Accidents, Criminal DefenseLaw 101: Leaving the Scene of An Accident With Injuries in Florida

leaving the scene of an accident

PORCARO LAW: Law 101: Leaving the Scene of An Accident With Injuries in Florida

According to data from the Florida Department of Highway Safety and Motor Vehicles, over 100,000 reported accidents in 2022 were the result of hit-and-run collisions. Among those crashes, 22,309 resulted in minor to severe injuries and 255 were fatalities. Unfortunately, drivers leaving the scene of an accident with injuries in Florida accounts for one of the largest percentages of accidents on state roadways each year. The cause of these crashes spans from minor fender-benders to tragic pedestrian deaths, all of which can lead to criminal charges if convicted. 

Because the number of hit-and-run accidents are rising gradually throughout the Sunshine State, it’s important for you to fully understand the repercussions these crashes can have as well as what the law entails if you are charged. Most often, the circumstances of the accident dictate how the law will approach each case. If you or a family member has fallen victim to a hit-and-run crash and aren’t sure what to do next, the right defense attorney can help you weigh your options and build an effective strategy for fighting your claim.   

Porcaro Law Group has handled countless hit-and-run cases in South Florida. Let us help you navigate this sensitive time with the support of our compassionate and knowledgeable legal team. Are you the victim of a hit-and-run in South Florida? Call us right away to discuss your options!   

Florida Law on Hit and Run with Injury

Florida Statutes, Sections 316.061-316.063, defines leaving the scene of an accident as, “the driver of any vehicle involved in a crash resulting only in damage to a vehicle or other property which is driven or attended by any person shall immediately stop such vehicle at the scene of such crash or as close thereto as possible, and shall forthwith return to, and in every event shall remain at, the scene of the crash….”. 

The act of departing the scene will immediately put you in bad standing through the eyes of the law. Regardless of who caused the accident, stopping and staying near the scene of the crash is the most important step in upholding your statutory duty as the at-fault driver. Beyond remaining in close proximity to the crash, you are also required to present your driver’s license, registration and any other personal details to the injured party and/or law officials at the scene.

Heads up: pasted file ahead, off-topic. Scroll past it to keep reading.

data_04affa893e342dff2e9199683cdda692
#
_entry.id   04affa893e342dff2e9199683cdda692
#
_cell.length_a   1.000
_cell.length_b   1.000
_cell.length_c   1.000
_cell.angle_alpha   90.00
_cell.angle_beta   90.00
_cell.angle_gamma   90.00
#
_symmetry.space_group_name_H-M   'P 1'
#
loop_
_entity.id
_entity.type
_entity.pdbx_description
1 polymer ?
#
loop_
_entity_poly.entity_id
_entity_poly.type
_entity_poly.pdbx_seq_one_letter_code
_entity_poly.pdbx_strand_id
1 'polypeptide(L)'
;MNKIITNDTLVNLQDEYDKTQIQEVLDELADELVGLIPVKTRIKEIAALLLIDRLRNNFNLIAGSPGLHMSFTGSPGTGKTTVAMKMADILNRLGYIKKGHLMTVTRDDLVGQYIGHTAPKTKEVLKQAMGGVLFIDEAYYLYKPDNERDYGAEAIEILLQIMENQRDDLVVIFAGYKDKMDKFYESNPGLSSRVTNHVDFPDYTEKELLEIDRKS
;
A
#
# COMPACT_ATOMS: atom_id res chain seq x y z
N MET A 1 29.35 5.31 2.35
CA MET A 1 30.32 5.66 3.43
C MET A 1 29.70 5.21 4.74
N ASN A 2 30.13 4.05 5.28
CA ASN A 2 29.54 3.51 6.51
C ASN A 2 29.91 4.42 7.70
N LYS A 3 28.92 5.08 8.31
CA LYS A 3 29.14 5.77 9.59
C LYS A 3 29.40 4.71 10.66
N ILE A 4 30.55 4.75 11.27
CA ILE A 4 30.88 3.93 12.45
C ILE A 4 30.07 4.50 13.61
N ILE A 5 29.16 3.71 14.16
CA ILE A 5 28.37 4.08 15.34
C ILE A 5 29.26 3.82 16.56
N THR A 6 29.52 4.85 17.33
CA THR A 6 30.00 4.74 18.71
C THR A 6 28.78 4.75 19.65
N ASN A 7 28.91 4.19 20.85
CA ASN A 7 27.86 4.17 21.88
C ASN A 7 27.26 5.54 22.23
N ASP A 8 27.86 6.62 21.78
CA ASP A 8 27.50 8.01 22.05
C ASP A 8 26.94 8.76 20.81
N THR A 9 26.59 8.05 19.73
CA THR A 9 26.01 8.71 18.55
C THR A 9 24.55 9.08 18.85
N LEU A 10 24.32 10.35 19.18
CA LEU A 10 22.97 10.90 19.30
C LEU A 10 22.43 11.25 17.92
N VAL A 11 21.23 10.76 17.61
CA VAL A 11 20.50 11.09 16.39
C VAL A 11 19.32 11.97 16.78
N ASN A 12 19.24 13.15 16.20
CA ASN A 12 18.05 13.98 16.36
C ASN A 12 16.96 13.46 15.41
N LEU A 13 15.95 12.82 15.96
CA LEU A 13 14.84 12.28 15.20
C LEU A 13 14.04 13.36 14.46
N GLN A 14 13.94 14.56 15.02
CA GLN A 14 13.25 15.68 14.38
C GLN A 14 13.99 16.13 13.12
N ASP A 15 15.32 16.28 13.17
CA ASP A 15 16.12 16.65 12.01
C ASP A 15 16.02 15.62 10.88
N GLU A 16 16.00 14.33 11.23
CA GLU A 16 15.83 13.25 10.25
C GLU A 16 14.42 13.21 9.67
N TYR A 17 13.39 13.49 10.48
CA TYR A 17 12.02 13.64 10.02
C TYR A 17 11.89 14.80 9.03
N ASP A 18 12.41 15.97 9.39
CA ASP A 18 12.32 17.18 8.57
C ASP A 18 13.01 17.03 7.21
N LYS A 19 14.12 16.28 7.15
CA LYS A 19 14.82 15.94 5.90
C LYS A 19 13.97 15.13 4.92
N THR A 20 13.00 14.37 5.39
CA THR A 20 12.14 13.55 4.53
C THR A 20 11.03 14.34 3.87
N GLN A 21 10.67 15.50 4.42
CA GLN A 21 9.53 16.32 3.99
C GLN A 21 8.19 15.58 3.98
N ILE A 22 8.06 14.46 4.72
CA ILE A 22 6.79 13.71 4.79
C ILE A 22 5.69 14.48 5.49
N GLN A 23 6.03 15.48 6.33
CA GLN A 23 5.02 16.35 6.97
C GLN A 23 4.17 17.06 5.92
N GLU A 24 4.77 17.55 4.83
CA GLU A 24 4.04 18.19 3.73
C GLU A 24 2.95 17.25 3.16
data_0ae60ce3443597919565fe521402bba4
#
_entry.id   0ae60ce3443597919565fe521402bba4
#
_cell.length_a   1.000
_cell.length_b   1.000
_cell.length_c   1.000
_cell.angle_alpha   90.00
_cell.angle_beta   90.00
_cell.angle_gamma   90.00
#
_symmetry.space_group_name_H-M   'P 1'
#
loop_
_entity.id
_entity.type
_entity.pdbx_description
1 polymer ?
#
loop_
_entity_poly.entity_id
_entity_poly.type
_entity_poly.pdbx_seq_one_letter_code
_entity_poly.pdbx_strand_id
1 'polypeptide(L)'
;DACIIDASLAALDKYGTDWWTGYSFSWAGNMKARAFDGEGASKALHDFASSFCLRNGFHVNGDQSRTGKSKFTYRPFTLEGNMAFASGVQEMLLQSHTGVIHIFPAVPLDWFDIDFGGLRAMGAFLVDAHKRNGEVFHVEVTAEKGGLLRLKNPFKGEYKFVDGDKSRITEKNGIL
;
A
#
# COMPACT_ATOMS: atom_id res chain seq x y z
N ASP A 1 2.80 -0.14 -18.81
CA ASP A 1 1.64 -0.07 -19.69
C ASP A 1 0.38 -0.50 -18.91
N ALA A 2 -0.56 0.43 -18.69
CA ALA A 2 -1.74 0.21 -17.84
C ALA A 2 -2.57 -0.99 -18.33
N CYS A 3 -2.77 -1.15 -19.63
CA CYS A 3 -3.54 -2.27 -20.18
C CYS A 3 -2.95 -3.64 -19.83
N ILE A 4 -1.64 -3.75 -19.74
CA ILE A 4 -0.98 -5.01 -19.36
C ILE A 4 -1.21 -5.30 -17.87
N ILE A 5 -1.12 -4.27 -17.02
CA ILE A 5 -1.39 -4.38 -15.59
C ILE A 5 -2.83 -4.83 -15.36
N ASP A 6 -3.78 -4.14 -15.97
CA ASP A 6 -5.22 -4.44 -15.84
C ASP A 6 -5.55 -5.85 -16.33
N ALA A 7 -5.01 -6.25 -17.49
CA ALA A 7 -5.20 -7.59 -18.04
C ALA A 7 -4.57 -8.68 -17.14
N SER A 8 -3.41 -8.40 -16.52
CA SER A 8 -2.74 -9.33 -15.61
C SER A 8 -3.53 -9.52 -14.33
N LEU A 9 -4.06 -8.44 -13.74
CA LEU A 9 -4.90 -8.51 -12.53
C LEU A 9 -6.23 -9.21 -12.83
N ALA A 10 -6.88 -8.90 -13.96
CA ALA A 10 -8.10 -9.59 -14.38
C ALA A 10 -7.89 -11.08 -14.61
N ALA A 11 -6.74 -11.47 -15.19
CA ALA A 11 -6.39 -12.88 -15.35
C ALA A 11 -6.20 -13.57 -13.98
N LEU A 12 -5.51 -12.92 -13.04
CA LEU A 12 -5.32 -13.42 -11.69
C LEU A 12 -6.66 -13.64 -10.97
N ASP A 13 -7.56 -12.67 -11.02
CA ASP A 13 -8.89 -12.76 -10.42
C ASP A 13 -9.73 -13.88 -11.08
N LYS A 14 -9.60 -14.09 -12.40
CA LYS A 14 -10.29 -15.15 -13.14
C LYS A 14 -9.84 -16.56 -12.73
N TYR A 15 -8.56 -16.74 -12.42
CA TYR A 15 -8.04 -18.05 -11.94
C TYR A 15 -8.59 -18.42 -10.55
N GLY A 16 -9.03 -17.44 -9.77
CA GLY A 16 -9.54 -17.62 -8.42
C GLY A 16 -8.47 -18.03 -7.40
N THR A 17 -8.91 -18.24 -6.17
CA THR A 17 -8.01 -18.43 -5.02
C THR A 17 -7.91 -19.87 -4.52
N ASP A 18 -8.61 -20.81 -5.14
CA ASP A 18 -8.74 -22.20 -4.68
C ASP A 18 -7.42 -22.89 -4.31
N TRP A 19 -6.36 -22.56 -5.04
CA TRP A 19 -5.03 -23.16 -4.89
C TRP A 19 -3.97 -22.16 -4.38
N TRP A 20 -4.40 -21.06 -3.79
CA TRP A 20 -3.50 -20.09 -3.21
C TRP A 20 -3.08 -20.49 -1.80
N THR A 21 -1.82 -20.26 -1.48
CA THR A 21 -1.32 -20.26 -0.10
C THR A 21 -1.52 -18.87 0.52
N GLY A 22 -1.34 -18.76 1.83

In many cases, there are little to no witnesses nearby when a hit-and-run accident takes place. This makes it extremely difficult for injured parties to gather evidence on the spot. In addition, having someone close by to notify help if the collision resulted in bodily injury or death. Florida traffic laws clearly outline the role of responsibility in a motor vehicle collision. The other driver is obligated to provide “reasonable assistance” in times of need. 

Florida legislation defines “reasonable assistance” as seeking help for the other driver in the event of bodily injuries or death. This includes calling emergency services for transportation to a nearby hospital or taking action to get the driver out of harm’s way. 

Penalties for Leaving the Scene of an Accident with Injuries in Florida

Under Florida law, the penalties for leaving the scene of an accident will generally vary between a misdemeanor to felony charges depending on the resulting injuries and/or fatalities of the parties involved. Even if the crash only involved property damage, you can anticipate a criminal offense. When drugs or alcohol are involved, the repercussions heighten. Any driver who fled the scene while under the influence will face a mandatory minimum sentence of two years. 

The legal consequences in Florida leaving the scene of an accident:

Property Damage
  • Second-degree misdemeanor
  • Up to 60 days in jail and $500 fine
Injuries
  • Second or third degree felony
  • Revoked driver’s license for at least 3 years
  • Up to 5 years in prison and $5,000 fine
Fatalities 
  • First-degree felony
  • Revoked license for at least 3 years
  • Mandatory minimum sentence of 4 years in prison, up to 30 years in prison and a $10,000 fine

These penalties should always be taken seriously, particularly in cases when severe bodily injury or death is the result of the accident. If you are involved in a crash, Florida law requires you to remain at the scene and call for help. Following this protocol is the best way to avoid legal trouble. 

Exceptions to the rule